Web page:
|Cothill National Nature Reserve|
|Managed by:||Natural England|
|OS grid reference:||SU 4674 9953|
|Nearest postcode:||OX13 6JW|
|Usual work:||Fen Management, Scrub clearance|
Cothill NNR is a species-rich lowland calcareous fen, and as such is a Special Area of Conservation (SAC). It has been a designated Site of Special Scientific Interest (SSSI) since 1950 and covers 43.55 hectares . Cothill Fen supports exceptional habitats of nationally rare calcareous fen and moss-rich, alongside wetland habitats that provide important habitat for a diversity of species including wetland invertebrates. There are also areas of woodland and herbaceous habitat at the site. Over 330 species of vascular flora and fauna have been recorded at the site, and the vegetation at Cothill Fen for the last ten millennia has been determined from examination of peat samples.
Cothill consists of small asymmetric valleys that provide the spring-fed waterlogged of the species-rich fen. The springs drain into the River Ock. The base of Corallian Calcareous stone is covered with rich peat and marl over parts of the site such as Morland’s Meadow, with calcareous humic gleys and free-draining brown earth providing diverse habitats elsewhere on the site.
Flora and Fauna
There are an abundance of flora and fauna at Cothill Fen. Of particular interest is the species-rich alkaline fen that provides habitat to grass-of-Parnassus, black bog-rush, semi-floating blunt-flowered rush, sundew, greater bladderwort, marsh orchid, parsley water dropwort, marsh pennywort, bottle sedge, and bogbean. Within the nationally important fen meadow purple moor-grass, common butterwort, meadow thistle, marsh helleborine, and tawny sedge can be found. A mosaic of mosses and liverworts are present here. A large number of species at the fen areas of site are rarely found outside East Anglia and parts of the West Country and Wales.
Within the drier parts of the site dyer’s greenweed, meadowsweet, tormenti, quaking-grass, yellow loosestrife and tor grass are present. A variety of deciduous woodland species and ground flora are found around the site, depending on the waterlevels of the underlying soil. This includes alder and sedges such as greater tussock sedge and thin-spiked wood sedge within the waterlogged areas. There are also coppiced alder and ash further away from the fen, alongside common spotted-orchid, dog's mercury, bluebell, yellow pimpernel, brooklime and scrub such as hawthorn, hazel and privet.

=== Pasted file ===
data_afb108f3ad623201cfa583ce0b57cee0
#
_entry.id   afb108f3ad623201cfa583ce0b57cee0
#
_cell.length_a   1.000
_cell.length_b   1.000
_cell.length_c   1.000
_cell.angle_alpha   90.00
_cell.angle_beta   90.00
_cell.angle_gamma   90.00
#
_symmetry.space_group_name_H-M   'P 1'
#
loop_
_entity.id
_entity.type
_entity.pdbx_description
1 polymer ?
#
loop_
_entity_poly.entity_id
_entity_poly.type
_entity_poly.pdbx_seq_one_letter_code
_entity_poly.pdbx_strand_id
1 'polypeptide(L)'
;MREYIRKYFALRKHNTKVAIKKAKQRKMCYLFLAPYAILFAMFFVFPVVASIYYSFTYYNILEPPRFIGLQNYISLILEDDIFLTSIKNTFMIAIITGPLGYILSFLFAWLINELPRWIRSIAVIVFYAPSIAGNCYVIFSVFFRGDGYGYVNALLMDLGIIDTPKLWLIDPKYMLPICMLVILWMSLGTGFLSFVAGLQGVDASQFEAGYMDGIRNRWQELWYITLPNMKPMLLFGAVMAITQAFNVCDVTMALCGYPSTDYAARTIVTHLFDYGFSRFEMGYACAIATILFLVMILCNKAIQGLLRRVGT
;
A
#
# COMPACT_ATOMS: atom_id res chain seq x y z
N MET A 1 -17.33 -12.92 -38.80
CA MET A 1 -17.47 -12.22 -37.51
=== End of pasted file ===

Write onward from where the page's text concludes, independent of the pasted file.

A large number of invertebrates have been recorded at Cothill Fen, including 12 species of flies that are rare within Britain such as the soldier flies Odontomyia angulata and Stratiomys chamaeleon. Rare species of snail and damselfields are also present at the site in addition to the scarlet tiger moth, great crested newt, common frog, common toad, grass snake and a variety of birds species that take advantage of the wide range of habitats present.
Cothill Fen is managed by Natural England. Work done at the site that OCV have assisted with includes cutting of sedge and grass to encourage biodiversity within some of the denser areas of the site that can become dominated by a small number of sedge and grass species. Path maintenance is another important task at the site in order provide access to encourage visitors to stick to the paths rather than trample the delicate flora and fauna. This is of particular importance due to the high level of water at the site that can otherwise make use of the paths undesirable.
From the Botley Interchange, (A34 / Botley Road junction), head west on the Botley Road (A420). After passing Cumnor village, turn left onto Besselsleigh Road. Take the first right onto Lashford Lane, then turn right onto Church Lane. Turn right again onto Cothill Road.
The reserve is 500 metres from the village of Cothill and can be accessed via a public footpath from opposite the Merry Miller public house. There is a car park opposite the pub. The nearest car park to the reserve main entrance is at the entrance to the Dry Sandford Pit Nature Reserve on Honeybottom Lane.